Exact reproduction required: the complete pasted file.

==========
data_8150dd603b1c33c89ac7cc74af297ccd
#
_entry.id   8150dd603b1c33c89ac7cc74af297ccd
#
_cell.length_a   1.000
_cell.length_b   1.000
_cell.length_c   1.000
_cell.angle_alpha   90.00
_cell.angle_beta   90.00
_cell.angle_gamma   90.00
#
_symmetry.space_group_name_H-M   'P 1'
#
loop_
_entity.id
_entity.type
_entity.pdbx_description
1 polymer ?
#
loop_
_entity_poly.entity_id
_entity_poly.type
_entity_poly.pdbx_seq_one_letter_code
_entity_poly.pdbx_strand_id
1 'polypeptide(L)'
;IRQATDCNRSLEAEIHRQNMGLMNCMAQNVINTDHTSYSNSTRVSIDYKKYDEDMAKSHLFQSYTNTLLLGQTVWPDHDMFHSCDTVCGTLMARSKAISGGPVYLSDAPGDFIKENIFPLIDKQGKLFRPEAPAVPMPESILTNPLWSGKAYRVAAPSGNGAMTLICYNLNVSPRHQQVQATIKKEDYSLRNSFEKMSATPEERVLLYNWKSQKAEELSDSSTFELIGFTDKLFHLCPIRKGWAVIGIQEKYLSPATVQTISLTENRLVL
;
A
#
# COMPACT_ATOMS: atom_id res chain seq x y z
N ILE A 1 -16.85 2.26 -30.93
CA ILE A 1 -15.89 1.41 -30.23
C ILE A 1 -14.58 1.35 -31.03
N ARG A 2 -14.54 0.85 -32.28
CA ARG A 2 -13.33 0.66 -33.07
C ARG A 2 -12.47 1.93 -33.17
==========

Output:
data_8150dd603b1c33c89ac7cc74af297ccd
#
_entry.id   8150dd603b1c33c89ac7cc74af297ccd
#
_cell.length_a   1.000
_cell.length_b   1.000
_cell.length_c   1.000
_cell.angle_alpha   90.00
_cell.angle_beta   90.00
_cell.angle_gamma   90.00
#
_symmetry.space_group_name_H-M   'P 1'
#
loop_
_entity.id
_entity.type
_entity.pdbx_description
1 polymer ?
#
loop_
_entity_poly.entity_id
_entity_poly.type
_entity_poly.pdbx_seq_one_letter_code
_entity_poly.pdbx_strand_id
1 'polypeptide(L)'
;IRQATDCNRSLEAEIHRQNMGLMNCMAQNVINTDHTSYSNSTRVSIDYKKYDEDMAKSHLFQSYTNTLLLGQTVWPDHDMFHSCDTVCGTLMARSKAISGGPVYLSDAPGDFIKENIFPLIDKQGKLFRPEAPAVPMPESILTNPLWSGKAYRVAAPSGNGAMTLICYNLNVSPRHQQVQATIKKEDYSLRNSFEKMSATPEERVLLYNWKSQKAEELSDSSTFELIGFTDKLFHLCPIRKGWAVIGIQEKYLSPATVQTISLTENRLVL
;
A
#
# COMPACT_ATOMS: atom_id res chain seq x y z
N ILE A 1 -16.85 2.26 -30.93
CA ILE A 1 -15.89 1.41 -30.23
C ILE A 1 -14.58 1.35 -31.03
N ARG A 2 -14.54 0.85 -32.28
CA ARG A 2 -13.33 0.66 -33.07
C ARG A 2 -12.47 1.93 -33.17